Senior roommates reflect on time together

Seniors+Lindsey+Clark+%28left%29+and+Cora+Flanagan+%28right%29+have+been+close+friends+and+roommates+since+their+first+year+at+Marquette.+Photo+Courtesy+of+Cora+Flanagan

Seniors Lindsey Clark (left) and Cora Flanagan (right) have been close friends and roommates since their first year at Marquette. Photo Courtesy of Cora Flanagan

When Lindsey Clark, a senior in the College of Arts & Sciences, first decided to attend Marquette, she didn’t know anyone else from her area in Detroit attending. Yet thanks to happenstance and a small world, she ended up rooming with a girl named Cora Flanagan, now a senior in the College of Nursing. They got in touch through a mutual friend.

“Cora’s best friend since birth is Molly and Molly’s mom is my mom’s roommate from college … (Molly) told me that her best friend was also going to Marquette and put us in touch,” Clark said. “We were texting, but we wanted to go in blind to make it random.”

Clark ended up in Cobeen Hall while Flanagan ended up in McCormick Hall. Clark said she had wanted to end up in McCormick, so she put herself on the waiting list.

What happened next, Flanagan said she considers their “godwink,” or astonishing coincidence, as if everything happened due to fate.

“I was on a family vacation in August, and the Office of Residence Life emailed me saying Lindsey Clark was put in my room,” Flanagan said.

Later that year, Clark’s friend Molly found a picture of Flanagan and Clark together when they were both six months old, contributing even more to the small world in which they found themselves.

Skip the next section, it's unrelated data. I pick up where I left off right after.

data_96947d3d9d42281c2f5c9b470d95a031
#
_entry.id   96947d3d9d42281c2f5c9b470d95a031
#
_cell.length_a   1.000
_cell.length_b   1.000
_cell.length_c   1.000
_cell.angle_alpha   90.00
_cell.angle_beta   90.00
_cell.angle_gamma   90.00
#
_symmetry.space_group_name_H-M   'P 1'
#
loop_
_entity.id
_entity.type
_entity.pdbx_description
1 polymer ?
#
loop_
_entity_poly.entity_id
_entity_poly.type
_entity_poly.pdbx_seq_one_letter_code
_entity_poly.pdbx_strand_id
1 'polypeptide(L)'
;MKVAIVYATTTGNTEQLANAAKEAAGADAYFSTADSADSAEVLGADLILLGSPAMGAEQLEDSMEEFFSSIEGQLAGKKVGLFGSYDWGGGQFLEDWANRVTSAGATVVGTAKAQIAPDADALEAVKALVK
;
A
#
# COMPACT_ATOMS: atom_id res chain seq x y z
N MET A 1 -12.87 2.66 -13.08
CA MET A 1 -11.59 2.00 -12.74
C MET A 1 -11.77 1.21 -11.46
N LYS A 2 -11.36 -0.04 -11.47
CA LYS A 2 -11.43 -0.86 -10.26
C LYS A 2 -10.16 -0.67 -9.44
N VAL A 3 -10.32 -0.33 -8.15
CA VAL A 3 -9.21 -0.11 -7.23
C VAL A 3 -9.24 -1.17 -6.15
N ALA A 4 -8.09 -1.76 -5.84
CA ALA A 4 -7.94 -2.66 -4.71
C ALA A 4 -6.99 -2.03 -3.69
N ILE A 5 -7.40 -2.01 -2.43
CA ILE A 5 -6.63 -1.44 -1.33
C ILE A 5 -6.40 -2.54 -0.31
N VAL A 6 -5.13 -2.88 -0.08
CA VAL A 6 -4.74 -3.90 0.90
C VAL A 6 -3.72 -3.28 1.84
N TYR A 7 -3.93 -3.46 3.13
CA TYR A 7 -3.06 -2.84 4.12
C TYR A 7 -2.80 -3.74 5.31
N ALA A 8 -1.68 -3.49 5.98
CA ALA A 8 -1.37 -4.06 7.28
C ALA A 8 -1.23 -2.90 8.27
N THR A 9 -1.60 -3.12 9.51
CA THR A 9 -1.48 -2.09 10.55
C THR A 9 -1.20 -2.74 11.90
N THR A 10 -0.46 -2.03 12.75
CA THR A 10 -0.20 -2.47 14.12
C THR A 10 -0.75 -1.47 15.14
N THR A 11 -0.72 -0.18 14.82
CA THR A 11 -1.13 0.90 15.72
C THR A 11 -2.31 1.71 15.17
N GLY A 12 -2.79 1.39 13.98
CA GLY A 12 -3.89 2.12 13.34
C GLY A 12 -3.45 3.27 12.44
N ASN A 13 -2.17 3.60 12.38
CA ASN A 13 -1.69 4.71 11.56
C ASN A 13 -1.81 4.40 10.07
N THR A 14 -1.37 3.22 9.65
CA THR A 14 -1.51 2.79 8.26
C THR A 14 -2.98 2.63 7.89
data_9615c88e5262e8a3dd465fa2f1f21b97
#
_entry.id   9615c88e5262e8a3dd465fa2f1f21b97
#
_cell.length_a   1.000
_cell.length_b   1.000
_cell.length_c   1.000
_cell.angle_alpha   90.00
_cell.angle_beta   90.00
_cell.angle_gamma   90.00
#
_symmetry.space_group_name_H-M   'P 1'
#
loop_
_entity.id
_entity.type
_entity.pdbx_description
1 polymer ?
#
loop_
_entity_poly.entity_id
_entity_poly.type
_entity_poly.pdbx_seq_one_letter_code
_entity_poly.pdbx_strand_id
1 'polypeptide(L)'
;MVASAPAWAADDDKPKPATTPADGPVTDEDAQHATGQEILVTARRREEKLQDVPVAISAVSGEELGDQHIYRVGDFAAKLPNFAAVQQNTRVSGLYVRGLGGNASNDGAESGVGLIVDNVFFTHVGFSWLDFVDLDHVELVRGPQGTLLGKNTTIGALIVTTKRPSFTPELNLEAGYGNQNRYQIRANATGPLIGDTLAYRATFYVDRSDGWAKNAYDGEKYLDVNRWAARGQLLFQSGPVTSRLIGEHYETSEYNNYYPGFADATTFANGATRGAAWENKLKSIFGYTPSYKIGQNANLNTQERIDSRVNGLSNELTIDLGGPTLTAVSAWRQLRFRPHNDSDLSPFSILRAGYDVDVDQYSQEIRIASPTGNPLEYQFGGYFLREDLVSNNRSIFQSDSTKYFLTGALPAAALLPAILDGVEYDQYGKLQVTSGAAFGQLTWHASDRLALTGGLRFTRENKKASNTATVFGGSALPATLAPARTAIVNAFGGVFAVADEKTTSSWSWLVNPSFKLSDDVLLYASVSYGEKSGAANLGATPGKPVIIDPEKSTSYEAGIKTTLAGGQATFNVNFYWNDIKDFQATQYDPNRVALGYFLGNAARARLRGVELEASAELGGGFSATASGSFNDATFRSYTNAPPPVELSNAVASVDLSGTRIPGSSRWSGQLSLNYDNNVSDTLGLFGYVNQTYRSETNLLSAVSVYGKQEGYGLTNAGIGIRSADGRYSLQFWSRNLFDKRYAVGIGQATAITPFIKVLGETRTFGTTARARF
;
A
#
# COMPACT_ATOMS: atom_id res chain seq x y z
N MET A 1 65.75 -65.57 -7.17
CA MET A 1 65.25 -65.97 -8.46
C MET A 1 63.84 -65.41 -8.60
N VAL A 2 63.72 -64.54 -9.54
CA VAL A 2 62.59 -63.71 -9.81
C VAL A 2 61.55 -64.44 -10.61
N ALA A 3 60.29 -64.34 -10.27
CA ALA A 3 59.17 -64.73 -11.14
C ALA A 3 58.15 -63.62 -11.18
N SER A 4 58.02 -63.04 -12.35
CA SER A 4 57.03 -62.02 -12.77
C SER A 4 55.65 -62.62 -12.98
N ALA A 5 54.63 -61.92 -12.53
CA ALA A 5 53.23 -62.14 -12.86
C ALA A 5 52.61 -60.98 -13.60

A friendship quickly formed between the two.

“We instantly became very close freshman year and we worked well together,” Clark said.

Clark and Flanagan said that they spent a lot of time together, specifically during a period where they felt they were each other’s only friends. They became each other’s confidants.

“She was always my go-to person to be able to talk about anything with,” Flanagan said.

Clark said she has many memories of cute gestures they used to do for each other.

“In the dorms, we’d leave notes on each other’s desk and we’d write one another a note like encouragement,” Clark said. 

They ended up rooming together again in Schroeder the year after, and when it came time to find a place to live off campus, they both turned to a friend group they had become extremely close with their first year. Nicole Heyniger, a senior in the College of Engineering, was part of that friend group.

Heyniger remembers living in O’Donnell Hall her first year and how it led her to knowing the girls in her house.

“The first day of freshman year I met two of my best girl friends,” Heyniger said. “It’s pretty crazy that the first day (of college) I met people who I call my family.”

She said though they all came from different dorms, some being from McCormick and some from O’Donnell, they were still able to form a friend group of around 20 people.

When the time came to move into a place off campus, Heyniger said the process of who would live where wasn’t stressful. Nine of the girls, including Clark, Flanagan and Heyniger, decided to move into what they called the “big blue house” on 17th and Wells streets.

Flanagan said it was nice to know there was always someone nearby, just across the hall.

“There’s this overall sense of joy within the house, and it was constant laughing and smiling and goofing off,” Flanagan said.

Heyniger said she liked knowing there was someone close by and always having something to do. She added that she didn’t expect the last memories she had with them to be the last ones of the semester.

“It’s so hard that those last moments as a whole group would define my lasting memories because I never knew that this would happen,” Heyniger said.

Clark said she’ll miss all of the little things that came along with living with nine girls.

“I think I’ ll just miss seeing them every day, and it’s something that I’ve taken for granted,” Clark said. “(It’s) just the small things of going to bed at the same time and brushing your teeth together … that’s what I’ll miss the most.”

Even though it’s hard, Clark said, that just means the time she spent with her best friends in a house was special.

“Knowing that I had made so many friends that makes this so hard is kind of special,” Clark said. “It could be easy, but it’s not because I have such great friends.”

This story was written by Ariana Madson. She can be reached at ariana.madson@marquette.edu.